Although he faces great trials, tribulations, and temptations, nothing stands in the way of his ultimate imperative. He was also an eternal wander, fired with the passion of knowledge and experience. Even when he returns home from his journey, he must set out again and continue wandering until death. His great sprit is shown throughout the entire epic.
He was much respected from the beginning of this epic until the very end and this is what sets him apart from Gilgamesh. Odysseus was at time an anti-hero, just like Gilgamesh was in the beginning of his epic. He was also mean, very selfish time-server who employs disguise and deceit often to gain the most disreputable ends. Many classical Greeks and Romans frequently saw him in this light. Both of the heroes represent godlike mental, physical, and spiritual power to the task of overcoming supernatural enemies. Gilgamesh and Odysseus are both men who have been granted certain strengths, one with physical, while the other one has been granted mental strength.
Sometimes there were careful in the decisions they made with the extreme power they possessed, and at other times they were careless. Gilgamesh and Odysseus had to experience many hardships and make certain mistakes. They seem to find themselves, through life lessons, just like any average man and the fact that Gilgamesh is part god ultimately has no bearing on whether he will live or die. The two heroes are compared as expressions of searches for this meaning of life through knowledge. The two stories are somewhat mirrors of themselves when it comes to that particular theme. In the end, both of our great heroes, Gilgamesh and Odysseus were subject to the same challenges we face today.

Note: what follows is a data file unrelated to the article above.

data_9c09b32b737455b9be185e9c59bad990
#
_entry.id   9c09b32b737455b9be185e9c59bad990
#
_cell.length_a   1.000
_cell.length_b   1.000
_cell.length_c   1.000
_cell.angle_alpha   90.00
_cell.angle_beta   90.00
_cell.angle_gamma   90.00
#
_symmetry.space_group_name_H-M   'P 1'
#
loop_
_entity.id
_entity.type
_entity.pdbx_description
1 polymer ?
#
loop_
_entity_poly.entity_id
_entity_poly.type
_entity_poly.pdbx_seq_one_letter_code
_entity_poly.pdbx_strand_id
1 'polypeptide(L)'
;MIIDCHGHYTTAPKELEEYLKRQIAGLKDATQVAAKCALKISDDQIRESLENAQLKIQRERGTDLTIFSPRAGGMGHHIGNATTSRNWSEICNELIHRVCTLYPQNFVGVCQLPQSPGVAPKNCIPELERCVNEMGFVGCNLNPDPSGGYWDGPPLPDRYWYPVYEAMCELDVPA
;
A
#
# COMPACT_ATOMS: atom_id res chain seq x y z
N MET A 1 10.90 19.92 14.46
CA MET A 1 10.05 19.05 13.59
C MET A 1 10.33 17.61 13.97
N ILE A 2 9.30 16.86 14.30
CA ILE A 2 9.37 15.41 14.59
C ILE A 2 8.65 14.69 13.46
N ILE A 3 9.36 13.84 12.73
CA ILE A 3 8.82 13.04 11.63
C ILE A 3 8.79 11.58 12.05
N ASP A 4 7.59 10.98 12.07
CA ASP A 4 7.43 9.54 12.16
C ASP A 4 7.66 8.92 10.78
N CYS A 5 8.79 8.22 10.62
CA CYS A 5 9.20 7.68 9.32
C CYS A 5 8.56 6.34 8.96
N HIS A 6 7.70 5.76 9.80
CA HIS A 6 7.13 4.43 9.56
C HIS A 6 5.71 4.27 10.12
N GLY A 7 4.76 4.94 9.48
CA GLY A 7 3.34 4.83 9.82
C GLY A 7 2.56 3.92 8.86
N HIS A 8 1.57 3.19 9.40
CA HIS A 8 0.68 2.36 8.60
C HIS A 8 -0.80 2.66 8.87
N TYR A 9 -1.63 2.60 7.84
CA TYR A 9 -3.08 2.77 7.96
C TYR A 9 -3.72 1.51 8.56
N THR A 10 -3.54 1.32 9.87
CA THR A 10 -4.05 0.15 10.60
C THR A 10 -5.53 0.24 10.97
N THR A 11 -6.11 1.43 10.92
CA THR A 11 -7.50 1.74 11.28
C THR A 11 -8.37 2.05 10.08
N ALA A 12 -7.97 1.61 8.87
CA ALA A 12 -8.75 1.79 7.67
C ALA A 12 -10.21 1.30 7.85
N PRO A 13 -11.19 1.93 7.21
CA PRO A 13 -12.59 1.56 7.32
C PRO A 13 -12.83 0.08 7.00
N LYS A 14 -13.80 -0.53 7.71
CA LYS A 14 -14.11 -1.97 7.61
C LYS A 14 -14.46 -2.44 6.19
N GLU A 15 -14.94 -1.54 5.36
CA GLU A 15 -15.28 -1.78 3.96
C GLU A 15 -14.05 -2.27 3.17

Throughout literature there are many heroes. However, the Epic of Gilgamesh was the first written epic, making Gilgamesh the first recorded epic hero. Gilgamesh possesses many qualities traditionally associated ... flood, and how he was rewarded with eternal life. After Gilgamesh insists on receiving eternal life, Utnapishtim challenges him to stay awake for ...
We all must go through our own trials and tribulations. We must all make our on journeys through life to find out its meaning. While both of the epics contain both fictional aspects, they also reflect historical aspect and situations you can apply to everyday life. With that being said I will leave you with a passage from Gilgamesh. You will never find that life for which you are looking. When the gods created man they allotted him death, but life they retained in their own keeping.
As for you Gilgamesh, fill your bell with things: day and night, night and day, dance and be merry, feast and rejoice. Let your clothes be fresh, bathe yourself in water, cherish the little child that holds your hand, and make your wife happy in your embrace; for this too is the lot of man. If only life could be that simple. Endnotes Andrew, George.
The Epic of Gilgamesh. Great Britain: Penguin Classics, 1999 Johnson, Claudia Durst, and Johnson, Vernon. Understanding the Odyssey. Greenwood press, 2003. p 5. “The Epic of Gilgamesh: Study Guide.